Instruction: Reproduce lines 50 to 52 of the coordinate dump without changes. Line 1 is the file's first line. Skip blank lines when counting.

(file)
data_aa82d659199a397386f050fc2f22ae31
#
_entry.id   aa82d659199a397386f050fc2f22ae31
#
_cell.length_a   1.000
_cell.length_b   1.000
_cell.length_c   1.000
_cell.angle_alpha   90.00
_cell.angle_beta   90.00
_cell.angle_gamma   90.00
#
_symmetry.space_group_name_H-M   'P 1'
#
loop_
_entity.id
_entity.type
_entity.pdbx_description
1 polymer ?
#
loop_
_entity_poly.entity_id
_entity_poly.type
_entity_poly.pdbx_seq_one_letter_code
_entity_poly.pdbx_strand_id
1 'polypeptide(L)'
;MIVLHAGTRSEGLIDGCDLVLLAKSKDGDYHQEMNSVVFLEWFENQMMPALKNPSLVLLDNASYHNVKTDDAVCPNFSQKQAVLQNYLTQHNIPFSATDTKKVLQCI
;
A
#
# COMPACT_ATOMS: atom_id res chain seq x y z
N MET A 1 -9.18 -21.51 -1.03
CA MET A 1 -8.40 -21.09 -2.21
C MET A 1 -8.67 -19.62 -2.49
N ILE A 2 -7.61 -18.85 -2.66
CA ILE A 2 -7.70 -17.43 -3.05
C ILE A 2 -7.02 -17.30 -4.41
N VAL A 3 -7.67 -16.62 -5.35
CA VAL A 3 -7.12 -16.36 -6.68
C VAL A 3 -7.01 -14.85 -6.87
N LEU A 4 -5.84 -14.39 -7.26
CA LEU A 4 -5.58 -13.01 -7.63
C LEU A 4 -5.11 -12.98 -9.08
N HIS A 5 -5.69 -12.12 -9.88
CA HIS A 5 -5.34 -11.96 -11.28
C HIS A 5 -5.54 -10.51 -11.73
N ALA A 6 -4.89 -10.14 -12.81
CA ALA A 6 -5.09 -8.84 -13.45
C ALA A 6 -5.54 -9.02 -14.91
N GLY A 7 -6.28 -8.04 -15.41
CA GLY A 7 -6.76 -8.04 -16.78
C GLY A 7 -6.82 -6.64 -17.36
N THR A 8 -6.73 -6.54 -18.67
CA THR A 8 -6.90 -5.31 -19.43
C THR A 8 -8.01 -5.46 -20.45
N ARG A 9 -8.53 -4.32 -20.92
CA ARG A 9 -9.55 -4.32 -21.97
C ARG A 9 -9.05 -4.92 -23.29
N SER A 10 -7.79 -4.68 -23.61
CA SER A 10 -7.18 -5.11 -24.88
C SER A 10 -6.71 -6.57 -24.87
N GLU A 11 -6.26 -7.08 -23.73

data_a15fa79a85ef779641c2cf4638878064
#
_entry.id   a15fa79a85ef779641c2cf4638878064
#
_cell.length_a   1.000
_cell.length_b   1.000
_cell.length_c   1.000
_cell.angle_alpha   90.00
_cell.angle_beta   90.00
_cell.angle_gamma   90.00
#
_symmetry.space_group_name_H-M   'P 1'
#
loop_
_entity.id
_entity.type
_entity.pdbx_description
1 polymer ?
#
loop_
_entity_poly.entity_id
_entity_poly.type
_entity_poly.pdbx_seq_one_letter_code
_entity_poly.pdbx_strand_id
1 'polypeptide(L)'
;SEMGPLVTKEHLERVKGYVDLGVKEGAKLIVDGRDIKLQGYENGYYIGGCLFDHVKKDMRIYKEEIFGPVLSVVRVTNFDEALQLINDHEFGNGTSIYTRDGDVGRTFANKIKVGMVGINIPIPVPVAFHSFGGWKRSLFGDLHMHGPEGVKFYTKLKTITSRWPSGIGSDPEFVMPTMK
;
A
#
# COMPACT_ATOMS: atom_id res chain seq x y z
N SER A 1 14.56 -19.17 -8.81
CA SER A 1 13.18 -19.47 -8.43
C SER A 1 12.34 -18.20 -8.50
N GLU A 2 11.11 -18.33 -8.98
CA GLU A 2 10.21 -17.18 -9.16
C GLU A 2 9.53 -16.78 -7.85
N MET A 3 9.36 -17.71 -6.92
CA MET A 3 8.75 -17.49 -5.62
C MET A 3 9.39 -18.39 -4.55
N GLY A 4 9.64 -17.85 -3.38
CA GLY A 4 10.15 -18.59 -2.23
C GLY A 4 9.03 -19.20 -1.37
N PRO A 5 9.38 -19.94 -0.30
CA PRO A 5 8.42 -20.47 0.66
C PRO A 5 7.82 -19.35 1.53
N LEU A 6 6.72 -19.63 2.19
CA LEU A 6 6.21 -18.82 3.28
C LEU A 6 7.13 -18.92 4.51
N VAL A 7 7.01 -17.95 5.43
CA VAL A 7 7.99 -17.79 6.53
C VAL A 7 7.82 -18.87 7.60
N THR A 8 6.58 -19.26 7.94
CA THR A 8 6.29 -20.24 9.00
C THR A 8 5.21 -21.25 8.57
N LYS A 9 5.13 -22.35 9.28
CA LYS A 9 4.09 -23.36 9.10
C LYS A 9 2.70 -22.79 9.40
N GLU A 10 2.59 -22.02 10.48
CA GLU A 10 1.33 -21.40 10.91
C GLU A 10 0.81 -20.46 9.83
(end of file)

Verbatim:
CA GLY A 7 -6.76 -8.04 -16.78
C GLY A 7 -6.82 -6.64 -17.36
N THR A 8 -6.73 -6.54 -18.67